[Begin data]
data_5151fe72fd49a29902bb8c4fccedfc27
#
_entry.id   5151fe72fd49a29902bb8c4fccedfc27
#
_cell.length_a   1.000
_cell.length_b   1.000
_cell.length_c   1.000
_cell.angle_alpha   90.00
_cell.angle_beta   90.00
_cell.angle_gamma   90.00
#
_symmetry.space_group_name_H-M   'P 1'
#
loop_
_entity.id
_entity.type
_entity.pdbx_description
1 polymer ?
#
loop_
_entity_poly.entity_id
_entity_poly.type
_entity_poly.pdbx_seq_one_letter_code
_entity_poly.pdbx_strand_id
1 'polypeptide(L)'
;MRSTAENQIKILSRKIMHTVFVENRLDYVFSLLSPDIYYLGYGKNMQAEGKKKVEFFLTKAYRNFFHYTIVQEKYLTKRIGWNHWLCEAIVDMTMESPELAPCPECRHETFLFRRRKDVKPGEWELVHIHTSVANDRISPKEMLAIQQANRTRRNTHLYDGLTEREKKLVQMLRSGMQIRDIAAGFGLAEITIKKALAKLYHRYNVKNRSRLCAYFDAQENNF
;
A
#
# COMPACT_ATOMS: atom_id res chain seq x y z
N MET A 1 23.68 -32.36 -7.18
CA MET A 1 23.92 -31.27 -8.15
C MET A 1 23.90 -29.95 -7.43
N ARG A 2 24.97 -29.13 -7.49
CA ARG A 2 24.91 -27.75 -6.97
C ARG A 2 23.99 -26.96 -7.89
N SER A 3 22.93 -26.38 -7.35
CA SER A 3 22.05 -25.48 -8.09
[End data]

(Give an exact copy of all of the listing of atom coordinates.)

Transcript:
data_5151fe72fd49a29902bb8c4fccedfc27
#
_entry.id   5151fe72fd49a29902bb8c4fccedfc27
#
_cell.length_a   1.000
_cell.length_b   1.000
_cell.length_c   1.000
_cell.angle_alpha   90.00
_cell.angle_beta   90.00
_cell.angle_gamma   90.00
#
_symmetry.space_group_name_H-M   'P 1'
#
loop_
_entity.id
_entity.type
_entity.pdbx_description
1 polymer ?
#
loop_
_entity_poly.entity_id
_entity_poly.type
_entity_poly.pdbx_seq_one_letter_code
_entity_poly.pdbx_strand_id
1 'polypeptide(L)'
;MRSTAENQIKILSRKIMHTVFVENRLDYVFSLLSPDIYYLGYGKNMQAEGKKKVEFFLTKAYRNFFHYTIVQEKYLTKRIGWNHWLCEAIVDMTMESPELAPCPECRHETFLFRRRKDVKPGEWELVHIHTSVANDRISPKEMLAIQQANRTRRNTHLYDGLTEREKKLVQMLRSGMQIRDIAAGFGLAEITIKKALAKLYHRYNVKNRSRLCAYFDAQENNF
;
A
#
# COMPACT_ATOMS: atom_id res chain seq x y z
N MET A 1 23.68 -32.36 -7.18
CA MET A 1 23.92 -31.27 -8.15
C MET A 1 23.90 -29.95 -7.43
N ARG A 2 24.97 -29.13 -7.49
CA ARG A 2 24.91 -27.75 -6.97
C ARG A 2 23.99 -26.96 -7.89
N SER A 3 22.93 -26.38 -7.35
CA SER A 3 22.05 -25.48 -8.09